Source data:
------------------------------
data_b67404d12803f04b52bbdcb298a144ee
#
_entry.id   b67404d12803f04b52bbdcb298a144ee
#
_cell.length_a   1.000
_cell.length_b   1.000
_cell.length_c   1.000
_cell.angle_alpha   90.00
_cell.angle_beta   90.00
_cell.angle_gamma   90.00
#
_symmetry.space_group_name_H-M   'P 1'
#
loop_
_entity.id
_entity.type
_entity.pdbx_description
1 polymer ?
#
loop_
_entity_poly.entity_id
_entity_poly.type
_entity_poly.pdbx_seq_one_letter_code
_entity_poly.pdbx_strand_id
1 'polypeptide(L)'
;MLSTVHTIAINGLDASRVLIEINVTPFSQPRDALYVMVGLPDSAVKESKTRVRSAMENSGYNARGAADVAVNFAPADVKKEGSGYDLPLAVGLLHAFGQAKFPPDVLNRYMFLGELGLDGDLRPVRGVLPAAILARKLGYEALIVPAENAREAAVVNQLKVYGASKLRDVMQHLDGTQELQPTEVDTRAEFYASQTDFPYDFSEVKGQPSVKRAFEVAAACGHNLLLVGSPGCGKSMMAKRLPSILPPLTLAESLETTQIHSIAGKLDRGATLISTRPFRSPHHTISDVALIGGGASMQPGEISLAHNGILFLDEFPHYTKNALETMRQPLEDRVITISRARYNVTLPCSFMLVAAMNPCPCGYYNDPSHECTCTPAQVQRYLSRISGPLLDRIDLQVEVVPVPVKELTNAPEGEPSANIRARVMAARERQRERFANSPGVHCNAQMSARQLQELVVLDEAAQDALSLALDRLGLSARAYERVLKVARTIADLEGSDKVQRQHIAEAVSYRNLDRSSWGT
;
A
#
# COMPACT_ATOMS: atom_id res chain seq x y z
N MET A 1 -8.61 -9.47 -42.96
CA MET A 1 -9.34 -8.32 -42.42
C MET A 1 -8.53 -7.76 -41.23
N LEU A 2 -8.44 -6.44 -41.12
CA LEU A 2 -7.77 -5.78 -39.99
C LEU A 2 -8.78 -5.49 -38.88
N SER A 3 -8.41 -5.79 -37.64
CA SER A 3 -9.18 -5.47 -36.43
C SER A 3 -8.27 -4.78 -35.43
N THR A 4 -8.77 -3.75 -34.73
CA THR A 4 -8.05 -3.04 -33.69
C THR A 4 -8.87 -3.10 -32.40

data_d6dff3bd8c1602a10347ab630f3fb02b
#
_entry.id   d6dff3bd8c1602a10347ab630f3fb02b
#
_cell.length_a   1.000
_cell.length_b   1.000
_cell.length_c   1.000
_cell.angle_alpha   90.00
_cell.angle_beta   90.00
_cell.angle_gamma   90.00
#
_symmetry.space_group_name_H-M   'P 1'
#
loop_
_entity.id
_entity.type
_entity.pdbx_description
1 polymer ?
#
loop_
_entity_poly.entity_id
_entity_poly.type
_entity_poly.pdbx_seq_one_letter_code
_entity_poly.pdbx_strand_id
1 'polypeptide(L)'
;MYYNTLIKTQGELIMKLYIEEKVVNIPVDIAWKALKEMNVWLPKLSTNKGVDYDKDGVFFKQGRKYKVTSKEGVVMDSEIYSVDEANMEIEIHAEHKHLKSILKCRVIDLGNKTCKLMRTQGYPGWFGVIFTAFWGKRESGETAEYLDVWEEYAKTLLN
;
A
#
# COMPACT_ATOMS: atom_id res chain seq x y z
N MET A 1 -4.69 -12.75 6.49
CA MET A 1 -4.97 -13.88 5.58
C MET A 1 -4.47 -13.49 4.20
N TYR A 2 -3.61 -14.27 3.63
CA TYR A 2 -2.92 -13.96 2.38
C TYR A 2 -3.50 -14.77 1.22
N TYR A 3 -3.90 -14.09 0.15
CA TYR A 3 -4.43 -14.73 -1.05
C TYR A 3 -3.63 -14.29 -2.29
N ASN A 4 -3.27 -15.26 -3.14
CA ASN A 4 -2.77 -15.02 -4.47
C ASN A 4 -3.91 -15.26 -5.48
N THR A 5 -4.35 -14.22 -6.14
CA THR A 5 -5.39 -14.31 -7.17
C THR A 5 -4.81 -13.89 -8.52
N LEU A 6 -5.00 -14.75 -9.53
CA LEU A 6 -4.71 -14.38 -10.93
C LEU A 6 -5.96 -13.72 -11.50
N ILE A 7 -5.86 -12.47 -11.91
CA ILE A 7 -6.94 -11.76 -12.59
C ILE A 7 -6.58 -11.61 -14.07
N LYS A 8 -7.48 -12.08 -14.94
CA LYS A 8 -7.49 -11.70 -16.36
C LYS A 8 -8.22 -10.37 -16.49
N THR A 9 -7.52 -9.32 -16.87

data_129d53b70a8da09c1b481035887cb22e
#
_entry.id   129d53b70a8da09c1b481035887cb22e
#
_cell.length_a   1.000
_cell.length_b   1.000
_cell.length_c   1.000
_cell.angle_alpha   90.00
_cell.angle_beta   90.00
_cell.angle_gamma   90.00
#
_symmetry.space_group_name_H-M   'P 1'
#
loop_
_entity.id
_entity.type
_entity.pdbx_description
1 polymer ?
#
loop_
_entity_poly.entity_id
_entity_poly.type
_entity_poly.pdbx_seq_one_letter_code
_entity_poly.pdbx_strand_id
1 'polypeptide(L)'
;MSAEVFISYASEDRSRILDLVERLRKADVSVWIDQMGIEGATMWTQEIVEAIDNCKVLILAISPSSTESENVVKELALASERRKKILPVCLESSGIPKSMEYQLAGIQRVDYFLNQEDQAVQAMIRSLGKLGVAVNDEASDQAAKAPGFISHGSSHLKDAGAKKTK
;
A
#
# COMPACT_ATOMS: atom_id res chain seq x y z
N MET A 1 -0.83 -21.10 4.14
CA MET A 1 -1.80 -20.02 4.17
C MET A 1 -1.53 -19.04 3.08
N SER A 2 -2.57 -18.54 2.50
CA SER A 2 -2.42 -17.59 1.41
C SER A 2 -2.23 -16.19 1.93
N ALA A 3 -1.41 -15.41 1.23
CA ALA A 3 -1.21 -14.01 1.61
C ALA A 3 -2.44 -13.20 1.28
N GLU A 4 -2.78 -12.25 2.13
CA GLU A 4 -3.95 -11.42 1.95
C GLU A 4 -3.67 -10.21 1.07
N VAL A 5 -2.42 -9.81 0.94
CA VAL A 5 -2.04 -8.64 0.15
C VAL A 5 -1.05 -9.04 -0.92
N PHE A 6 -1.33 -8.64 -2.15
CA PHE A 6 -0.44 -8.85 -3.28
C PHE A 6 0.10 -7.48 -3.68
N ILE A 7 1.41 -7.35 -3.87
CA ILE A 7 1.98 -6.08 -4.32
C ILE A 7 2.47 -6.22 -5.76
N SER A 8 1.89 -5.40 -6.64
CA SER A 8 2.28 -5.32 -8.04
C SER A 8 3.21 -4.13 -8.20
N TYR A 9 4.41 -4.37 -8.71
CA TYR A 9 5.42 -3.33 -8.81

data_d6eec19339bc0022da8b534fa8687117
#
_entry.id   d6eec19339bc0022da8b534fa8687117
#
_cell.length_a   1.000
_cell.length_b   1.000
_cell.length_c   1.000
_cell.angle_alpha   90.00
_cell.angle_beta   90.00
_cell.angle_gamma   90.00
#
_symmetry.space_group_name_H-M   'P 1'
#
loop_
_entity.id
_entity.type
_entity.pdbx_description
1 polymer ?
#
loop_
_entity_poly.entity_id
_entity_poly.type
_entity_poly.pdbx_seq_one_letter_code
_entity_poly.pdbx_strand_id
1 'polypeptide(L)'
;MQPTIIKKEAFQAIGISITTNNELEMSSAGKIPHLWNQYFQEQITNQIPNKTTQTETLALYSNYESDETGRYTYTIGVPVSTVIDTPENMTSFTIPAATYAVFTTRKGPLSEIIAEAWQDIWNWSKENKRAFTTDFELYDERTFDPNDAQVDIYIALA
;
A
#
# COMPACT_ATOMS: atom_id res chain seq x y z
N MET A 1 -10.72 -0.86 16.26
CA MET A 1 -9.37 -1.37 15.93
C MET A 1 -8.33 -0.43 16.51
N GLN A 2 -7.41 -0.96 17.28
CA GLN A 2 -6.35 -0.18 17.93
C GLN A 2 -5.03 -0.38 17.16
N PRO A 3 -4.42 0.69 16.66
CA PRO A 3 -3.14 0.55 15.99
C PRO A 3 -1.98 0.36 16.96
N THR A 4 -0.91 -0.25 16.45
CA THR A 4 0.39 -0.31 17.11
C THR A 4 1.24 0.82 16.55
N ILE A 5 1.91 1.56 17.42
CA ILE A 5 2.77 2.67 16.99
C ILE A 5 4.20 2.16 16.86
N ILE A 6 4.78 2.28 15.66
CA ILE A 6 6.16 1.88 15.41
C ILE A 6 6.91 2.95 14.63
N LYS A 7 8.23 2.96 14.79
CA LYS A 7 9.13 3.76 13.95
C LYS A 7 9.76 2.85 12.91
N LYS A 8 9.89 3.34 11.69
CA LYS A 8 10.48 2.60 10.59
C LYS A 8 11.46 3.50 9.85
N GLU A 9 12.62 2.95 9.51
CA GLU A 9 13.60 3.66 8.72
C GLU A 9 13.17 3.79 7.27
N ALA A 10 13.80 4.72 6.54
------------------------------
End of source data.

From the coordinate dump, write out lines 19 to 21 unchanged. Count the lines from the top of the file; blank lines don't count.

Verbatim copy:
#
loop_
_entity_poly.entity_id